The hand is not the foot, and the finger does not do the same job as the big toe, and even though some of us may be warts even we are still a part of the body of Christ. This is not a bad thing...until it is combined with an absence of love. Just as almost every marriage counseling instance is due to selfishnes, so to is conflicts in the church invisible.

Love Christ, love one another, never compromise what God demands, but never stand on those things in an unloving way, or no matter how "right" you are intellectually you are but a clanging gong.

I know one church that denied membership with one mans wife because she was sprinkled as a believing adult and that denomination required immersion for membership.

This couple had some marital trouble, that ended in adultry and divorce with three children. Now their sin is their sin, but this church, where they attended, refused to apply Matthew 18 for the purposes of restoration because she wasn't dunked....they could not love her enough due to a secondary conviction. Go in peace, be warmed and filled.

Right now I am in amazement every day that the Lord has given me a church that I concurr 100% with in it's doctrine and practice. It's non-denominational, but that had little or no effect on our coming here.

Andrew D said...

Thanks Dan! This is really helpful. Last year I had to go "church shopping" after relocating about 38 miles away. I did a "men... de" evaluation on whether to seek a church of the same denomination (in Virginia this denomination is a BIG tent and local churches can be total hit or total miss). I would have really benefited from this post then!

I ended up joining a non-denom about 1 mile from my new residence. The statement of faith is very specific and I embrace 100% of it! I was prepared to settle for much less... but WOW what a blessing!

"...until every one of us gets a passing grade in Remedial Theology 101 at the start of the Milliennial Kingdom -- or, if you prefer, the Grand Eternal Happy Blur, or The Long, Long More of the Same, or whatever it is you're looking forward to."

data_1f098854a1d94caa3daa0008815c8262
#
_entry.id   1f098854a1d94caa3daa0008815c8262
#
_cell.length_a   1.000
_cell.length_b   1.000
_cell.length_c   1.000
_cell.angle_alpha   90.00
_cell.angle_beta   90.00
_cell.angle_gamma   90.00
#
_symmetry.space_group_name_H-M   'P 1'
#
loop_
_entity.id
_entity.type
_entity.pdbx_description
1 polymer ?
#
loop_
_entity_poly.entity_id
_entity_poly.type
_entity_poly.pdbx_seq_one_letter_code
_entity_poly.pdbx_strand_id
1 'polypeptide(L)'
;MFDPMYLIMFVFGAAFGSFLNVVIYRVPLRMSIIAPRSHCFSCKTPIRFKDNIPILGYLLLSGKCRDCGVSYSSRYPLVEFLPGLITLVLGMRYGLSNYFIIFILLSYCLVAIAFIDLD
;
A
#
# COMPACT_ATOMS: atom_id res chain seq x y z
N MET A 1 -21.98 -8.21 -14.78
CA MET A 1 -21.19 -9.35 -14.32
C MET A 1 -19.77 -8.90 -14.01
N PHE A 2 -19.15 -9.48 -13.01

I laughed so hard at this... now my stomach it is starting to hurt.

DJP said...

Thanks, Andrew. Sometimes I wonder whether anyone's "getting" some of these things I throw in.


Anonymous said...

Dan: That's a disheartening story. I wouldn't expect that from Reform Baptists. To me it seems obvious that the only thing that should bar a person from communion is being unregenerate. What we believe about how the elements work, or what they contain, seems far from the Lord's purpose in instituting them. On the other hand, would we expect a Baptist church to acquiesce the demands of a paedo-baptist family that attends? Of course not. This is such a difficult topic as you aptly illustrated in your post.

Dave on the Prairie said...

Interestingly enough, today is the day my church officially leaves it's denomination. I won't say which one as I don't want to unfairly represent the other brethren an sistren.

The reasons for this departure are lengthy and bible based. But that's neither men or de.

What really matters now is the future.

I think there is a strong arguement to be an independant church. We're active and growing. Do we really want the baggage that comes with another denomination. It seems that almost every one of them has some sort of issues.